Andrea Ascani, Riccardo Crescenzi, Simona Iammarino, 2012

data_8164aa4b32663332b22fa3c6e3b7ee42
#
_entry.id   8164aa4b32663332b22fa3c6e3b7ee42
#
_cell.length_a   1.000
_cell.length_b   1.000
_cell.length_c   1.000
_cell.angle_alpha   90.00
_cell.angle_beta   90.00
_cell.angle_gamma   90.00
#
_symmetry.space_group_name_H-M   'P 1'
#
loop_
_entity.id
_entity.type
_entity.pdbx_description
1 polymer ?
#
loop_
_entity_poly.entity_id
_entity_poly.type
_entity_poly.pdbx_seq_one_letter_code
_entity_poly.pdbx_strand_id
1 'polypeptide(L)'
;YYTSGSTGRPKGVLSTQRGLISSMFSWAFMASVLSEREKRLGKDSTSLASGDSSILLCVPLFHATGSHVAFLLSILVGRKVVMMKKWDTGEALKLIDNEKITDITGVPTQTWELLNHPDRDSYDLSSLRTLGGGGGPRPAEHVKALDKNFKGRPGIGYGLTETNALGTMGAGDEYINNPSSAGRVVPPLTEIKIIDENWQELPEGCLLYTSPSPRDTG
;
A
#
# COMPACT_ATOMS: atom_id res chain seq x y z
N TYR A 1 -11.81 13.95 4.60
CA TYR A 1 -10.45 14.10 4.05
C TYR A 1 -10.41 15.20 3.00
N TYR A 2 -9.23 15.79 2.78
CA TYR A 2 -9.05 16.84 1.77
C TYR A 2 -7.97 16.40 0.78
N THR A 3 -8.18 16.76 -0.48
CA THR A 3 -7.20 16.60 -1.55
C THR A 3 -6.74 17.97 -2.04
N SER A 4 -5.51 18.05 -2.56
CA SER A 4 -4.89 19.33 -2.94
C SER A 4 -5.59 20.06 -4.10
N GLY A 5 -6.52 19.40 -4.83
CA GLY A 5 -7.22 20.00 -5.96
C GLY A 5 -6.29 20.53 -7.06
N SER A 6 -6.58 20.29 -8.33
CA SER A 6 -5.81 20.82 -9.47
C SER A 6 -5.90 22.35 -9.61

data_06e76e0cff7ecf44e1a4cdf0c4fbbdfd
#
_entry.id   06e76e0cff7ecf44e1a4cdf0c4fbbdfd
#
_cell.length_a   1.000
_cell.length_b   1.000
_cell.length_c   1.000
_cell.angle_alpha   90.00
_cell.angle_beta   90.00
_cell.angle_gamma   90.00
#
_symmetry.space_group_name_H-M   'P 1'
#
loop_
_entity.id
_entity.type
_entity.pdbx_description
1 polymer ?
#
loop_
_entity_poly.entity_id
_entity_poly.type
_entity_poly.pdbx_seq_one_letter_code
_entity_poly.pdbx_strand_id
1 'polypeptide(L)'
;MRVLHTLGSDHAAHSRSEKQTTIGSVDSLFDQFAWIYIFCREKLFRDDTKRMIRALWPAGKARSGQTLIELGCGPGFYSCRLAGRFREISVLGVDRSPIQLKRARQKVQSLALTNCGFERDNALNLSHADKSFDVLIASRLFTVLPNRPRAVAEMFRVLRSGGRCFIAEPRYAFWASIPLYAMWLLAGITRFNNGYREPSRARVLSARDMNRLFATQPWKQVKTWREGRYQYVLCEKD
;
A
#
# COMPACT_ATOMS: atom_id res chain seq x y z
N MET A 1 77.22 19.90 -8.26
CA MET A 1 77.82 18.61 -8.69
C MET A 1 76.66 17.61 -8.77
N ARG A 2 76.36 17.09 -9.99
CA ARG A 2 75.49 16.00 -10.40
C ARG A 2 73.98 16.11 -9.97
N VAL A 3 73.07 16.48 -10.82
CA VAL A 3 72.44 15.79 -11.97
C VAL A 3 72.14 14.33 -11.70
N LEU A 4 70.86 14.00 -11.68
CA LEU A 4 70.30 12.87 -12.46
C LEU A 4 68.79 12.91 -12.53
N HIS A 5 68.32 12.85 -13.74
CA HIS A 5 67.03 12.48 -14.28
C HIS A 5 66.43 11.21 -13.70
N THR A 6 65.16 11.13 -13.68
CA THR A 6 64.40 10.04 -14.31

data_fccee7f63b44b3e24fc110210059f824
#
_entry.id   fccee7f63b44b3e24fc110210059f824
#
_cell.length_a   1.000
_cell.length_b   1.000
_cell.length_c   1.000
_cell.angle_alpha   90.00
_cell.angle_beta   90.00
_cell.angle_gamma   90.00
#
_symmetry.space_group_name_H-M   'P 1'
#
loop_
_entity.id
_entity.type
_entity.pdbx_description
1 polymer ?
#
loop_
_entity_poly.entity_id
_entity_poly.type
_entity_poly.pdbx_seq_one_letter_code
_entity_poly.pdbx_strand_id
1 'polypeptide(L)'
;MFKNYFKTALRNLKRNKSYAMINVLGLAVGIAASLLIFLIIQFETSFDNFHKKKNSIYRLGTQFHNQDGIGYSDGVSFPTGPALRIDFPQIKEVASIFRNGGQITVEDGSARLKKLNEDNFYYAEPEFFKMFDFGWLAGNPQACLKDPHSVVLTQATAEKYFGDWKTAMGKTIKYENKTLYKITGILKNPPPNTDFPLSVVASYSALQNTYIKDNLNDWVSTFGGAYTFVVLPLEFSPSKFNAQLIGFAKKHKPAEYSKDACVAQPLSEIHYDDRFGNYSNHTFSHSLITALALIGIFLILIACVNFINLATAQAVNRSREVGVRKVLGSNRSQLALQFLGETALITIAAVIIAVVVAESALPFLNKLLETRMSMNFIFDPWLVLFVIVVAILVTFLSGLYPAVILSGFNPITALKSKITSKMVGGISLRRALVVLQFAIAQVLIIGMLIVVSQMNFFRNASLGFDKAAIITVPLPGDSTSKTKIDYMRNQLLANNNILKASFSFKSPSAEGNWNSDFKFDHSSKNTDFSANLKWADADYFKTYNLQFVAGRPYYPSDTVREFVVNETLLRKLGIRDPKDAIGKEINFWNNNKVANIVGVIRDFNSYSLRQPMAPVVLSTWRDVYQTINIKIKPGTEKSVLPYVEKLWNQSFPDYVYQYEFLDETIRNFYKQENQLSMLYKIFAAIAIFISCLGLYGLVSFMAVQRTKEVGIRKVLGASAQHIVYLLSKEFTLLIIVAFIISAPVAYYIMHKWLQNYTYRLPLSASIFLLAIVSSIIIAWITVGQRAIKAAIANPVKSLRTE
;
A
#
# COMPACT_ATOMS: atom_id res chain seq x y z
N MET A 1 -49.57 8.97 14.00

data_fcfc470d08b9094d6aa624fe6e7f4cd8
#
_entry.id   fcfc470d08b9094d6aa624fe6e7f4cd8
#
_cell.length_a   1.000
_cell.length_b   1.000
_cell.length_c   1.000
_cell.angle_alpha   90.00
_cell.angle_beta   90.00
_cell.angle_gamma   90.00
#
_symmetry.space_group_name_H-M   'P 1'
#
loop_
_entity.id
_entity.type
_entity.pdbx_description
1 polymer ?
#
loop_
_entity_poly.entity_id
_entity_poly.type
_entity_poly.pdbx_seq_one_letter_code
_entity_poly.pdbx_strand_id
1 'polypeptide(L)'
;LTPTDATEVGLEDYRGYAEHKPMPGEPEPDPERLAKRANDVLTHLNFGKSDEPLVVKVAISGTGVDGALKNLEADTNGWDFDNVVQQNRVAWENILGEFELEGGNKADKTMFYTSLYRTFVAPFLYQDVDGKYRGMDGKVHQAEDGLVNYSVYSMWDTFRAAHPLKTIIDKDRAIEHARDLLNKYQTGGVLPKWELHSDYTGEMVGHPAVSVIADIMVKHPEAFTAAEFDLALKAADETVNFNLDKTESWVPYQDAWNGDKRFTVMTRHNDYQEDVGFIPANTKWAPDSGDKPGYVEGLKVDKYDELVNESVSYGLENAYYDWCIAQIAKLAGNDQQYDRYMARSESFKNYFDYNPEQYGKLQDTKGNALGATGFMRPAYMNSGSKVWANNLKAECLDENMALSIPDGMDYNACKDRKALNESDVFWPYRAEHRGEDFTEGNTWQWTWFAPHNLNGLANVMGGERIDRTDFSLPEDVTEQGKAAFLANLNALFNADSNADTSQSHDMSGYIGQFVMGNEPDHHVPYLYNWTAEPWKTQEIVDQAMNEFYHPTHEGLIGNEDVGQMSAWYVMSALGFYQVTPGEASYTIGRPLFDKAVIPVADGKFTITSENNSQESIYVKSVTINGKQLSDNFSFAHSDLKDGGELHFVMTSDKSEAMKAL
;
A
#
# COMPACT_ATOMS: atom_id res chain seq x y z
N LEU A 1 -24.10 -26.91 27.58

This review offers an analysis of the main concepts explored in the regional and local economic development literature. We start by explaining the rationale for a regional approach to development in a context of growing internationalisation of the world economy. Therefore, the relevance of local social and institutional characteristics is discussed by arguing that favourable conditions for development are the result of a highly context specific combination of rules, norms and social relations which encourage and facilitate knowledge diffusion and exploitation mostly on a localised basis. In this respect, some evidence is provided about the emergence of spatial inequalities connected to the localised nature of development processes and innovative activities. We then discuss the importance of a bottom-up approach to economic development emerging from the frequent ineffectiveness of top-down policies employed to spur regional development. Finally, we argue that the increasing demand for decentralisation of powers and resources from central governments to regional and local administrations in most parts of the world in the last decades can be interpreted as the acknowledgement that regional forces and characteristics are strongly relevant in shaping local development trajectories in a context of increasing globalisation. In this framework, therefore, decentralisation represents the capacity of heterogeneous regions and territories to tailor specific development strategies in order to address their particular needs and influence their own destinies.